The aim of the studies was to determine the effects of calcium carbonate and calcium phosphate supplementation on faecal Lactobacillus spp., with and without a probiotic supplement, in healthy adults. Study 1 comprised of a randomised, double-blind, crossover design; participants (n=15) received 2 capsules/d of 250 mg elemental calcium as calcium carbonate (Ca1) and calcium phosphate (Ca2) each for 2-week periods, with 2-week baseline and washout periods. Study 2 was a randomised, double-blind, crossover design; participants (n=17) received 2 capsules/d of Lactobacillus helveticus R0052 and Lactobacillus rhamnosus R0011 (probiotic) alone, the probiotic with 2 capsules/d of Ca1, and probiotic with 2 capsules/d of Ca2 each for 2-week periods with 2-week baseline and washout periods. In both studies, stools were collected during the baseline, intervention and washout periods for Lactobacillus spp. quantification and qPCR analyses. Participants completed daily questionnaires of stool frequency and compliance. In Study 1, neither calcium supplement influenced viable counts of resident Lactobacillus spp., genome equivalents of lactic acid bacteria or stool frequency. In Study 2, faecal Lactobacillus spp. counts were significantly enhanced from baseline when the probiotic was administered with Ca2 (4.83±0.30, 5.79±0.31) (P=0.02), but not with Ca1 (4.98±0.31) or with the probiotic alone (5.36±0.31, 5.55±0.29) (not significant). Detection of L. helveticus R0052 and L. rhamnosus R0011 was significantly increased with all treatments, but did not differ among treatments. There were no changes in weekly stool frequency. Calcium phosphate co-administration may increase gastrointestinal survival of orally-administered Lactobacillus spp.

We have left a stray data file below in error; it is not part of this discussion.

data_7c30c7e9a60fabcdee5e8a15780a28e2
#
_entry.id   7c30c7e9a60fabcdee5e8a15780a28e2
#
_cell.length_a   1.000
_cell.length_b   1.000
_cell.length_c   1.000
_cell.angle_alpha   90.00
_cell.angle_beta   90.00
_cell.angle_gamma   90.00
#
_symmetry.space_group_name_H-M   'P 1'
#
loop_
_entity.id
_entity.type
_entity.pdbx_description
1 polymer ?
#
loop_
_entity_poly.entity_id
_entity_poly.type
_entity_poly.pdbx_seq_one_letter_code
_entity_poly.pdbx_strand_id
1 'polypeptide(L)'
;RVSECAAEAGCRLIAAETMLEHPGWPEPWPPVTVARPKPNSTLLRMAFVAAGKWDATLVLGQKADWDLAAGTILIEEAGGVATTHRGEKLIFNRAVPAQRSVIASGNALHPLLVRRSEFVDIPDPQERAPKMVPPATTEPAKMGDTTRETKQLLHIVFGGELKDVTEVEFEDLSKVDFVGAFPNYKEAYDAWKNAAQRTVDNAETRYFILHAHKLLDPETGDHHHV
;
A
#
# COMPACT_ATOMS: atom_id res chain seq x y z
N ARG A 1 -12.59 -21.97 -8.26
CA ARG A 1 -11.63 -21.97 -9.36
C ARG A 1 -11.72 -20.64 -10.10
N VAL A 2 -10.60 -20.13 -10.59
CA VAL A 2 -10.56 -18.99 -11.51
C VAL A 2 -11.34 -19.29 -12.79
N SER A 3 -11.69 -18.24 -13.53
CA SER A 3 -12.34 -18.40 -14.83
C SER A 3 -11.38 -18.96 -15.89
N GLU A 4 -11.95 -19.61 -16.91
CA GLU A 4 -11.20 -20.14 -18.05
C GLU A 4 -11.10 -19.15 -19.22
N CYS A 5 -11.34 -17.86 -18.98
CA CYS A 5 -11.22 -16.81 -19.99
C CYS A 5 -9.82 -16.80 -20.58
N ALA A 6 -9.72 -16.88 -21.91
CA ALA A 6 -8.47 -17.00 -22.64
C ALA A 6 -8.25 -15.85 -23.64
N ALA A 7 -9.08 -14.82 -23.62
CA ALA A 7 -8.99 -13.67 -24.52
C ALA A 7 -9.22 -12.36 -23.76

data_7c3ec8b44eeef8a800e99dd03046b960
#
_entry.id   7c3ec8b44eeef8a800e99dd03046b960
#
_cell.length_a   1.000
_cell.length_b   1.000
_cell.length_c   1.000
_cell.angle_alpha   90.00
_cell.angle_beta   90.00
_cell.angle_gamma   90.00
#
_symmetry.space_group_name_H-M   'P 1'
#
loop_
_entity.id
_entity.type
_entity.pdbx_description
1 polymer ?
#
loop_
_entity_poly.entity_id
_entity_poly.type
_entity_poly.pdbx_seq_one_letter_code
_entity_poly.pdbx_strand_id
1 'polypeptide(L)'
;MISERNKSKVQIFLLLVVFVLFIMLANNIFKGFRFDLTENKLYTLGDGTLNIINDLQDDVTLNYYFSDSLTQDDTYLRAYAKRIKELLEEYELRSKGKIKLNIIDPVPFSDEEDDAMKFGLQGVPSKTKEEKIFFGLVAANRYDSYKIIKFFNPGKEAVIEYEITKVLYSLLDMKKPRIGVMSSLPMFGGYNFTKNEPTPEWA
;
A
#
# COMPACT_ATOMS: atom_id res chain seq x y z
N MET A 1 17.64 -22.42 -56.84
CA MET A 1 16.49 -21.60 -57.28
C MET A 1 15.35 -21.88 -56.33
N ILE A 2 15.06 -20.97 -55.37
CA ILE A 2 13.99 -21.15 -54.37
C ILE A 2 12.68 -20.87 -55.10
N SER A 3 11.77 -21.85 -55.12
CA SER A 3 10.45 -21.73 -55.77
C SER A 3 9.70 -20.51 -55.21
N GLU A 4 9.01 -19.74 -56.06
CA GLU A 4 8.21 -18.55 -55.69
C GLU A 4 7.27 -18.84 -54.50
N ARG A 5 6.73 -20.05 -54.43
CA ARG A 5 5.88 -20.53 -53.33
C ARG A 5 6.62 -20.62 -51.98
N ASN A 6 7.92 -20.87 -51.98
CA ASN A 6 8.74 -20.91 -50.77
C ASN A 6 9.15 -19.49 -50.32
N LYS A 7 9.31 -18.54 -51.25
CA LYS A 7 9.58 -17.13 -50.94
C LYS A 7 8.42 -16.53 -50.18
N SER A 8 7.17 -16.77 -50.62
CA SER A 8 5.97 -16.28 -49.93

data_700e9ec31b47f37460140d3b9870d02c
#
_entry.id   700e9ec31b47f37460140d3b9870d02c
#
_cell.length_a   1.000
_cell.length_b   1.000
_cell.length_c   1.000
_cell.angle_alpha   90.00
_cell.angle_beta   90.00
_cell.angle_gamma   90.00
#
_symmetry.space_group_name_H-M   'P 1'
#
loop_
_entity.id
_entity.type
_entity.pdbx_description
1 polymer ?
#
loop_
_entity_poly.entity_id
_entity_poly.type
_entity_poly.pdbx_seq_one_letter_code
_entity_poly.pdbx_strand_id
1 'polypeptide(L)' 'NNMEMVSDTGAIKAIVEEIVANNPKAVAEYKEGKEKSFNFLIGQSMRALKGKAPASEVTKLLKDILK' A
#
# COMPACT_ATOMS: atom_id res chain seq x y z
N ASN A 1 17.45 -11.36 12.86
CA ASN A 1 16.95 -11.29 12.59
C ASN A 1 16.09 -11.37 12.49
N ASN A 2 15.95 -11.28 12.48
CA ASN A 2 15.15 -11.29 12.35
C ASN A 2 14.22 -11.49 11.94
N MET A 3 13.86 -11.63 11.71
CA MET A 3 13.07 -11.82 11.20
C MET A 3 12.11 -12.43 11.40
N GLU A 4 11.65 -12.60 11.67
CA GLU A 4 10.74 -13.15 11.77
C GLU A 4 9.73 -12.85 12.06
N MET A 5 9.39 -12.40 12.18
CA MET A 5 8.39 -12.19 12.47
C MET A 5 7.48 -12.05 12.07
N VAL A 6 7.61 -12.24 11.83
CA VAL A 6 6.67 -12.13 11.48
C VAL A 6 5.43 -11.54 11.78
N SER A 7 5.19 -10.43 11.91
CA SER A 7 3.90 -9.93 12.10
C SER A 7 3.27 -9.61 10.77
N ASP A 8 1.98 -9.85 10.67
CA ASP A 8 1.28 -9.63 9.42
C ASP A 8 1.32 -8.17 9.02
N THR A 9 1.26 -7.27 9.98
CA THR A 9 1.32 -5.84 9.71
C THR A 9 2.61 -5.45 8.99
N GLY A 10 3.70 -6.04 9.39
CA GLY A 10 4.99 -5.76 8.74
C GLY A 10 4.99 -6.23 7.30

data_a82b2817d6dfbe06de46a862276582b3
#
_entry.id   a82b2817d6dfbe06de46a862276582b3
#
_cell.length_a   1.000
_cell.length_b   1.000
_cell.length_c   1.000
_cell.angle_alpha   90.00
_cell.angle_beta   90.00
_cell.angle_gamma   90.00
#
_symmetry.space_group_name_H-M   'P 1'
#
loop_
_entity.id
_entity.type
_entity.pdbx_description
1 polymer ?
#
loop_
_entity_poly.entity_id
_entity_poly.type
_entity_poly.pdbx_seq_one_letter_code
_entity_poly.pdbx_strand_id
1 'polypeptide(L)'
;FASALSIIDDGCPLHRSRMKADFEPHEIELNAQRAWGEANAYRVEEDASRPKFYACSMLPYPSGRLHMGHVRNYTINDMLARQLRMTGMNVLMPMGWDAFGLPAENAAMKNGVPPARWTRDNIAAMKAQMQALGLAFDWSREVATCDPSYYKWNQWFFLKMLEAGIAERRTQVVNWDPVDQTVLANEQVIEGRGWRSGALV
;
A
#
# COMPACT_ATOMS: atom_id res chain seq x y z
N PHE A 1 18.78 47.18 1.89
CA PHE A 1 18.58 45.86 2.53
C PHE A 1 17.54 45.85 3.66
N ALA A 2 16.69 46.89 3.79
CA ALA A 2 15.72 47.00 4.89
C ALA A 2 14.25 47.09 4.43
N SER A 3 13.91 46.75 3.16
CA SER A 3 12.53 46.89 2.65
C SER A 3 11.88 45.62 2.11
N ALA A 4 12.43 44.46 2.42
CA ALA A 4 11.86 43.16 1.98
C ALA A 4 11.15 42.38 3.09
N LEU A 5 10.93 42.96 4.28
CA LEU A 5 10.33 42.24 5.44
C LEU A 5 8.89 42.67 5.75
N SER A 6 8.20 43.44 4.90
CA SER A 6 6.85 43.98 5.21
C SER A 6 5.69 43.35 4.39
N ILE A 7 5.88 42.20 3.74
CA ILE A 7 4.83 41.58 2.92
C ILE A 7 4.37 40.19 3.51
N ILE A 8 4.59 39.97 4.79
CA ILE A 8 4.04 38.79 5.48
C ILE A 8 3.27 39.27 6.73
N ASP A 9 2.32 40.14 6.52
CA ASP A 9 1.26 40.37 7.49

Keywords: Lactobacillus; calcium carbonate; calcium phosphate; probiotic; stool frequency.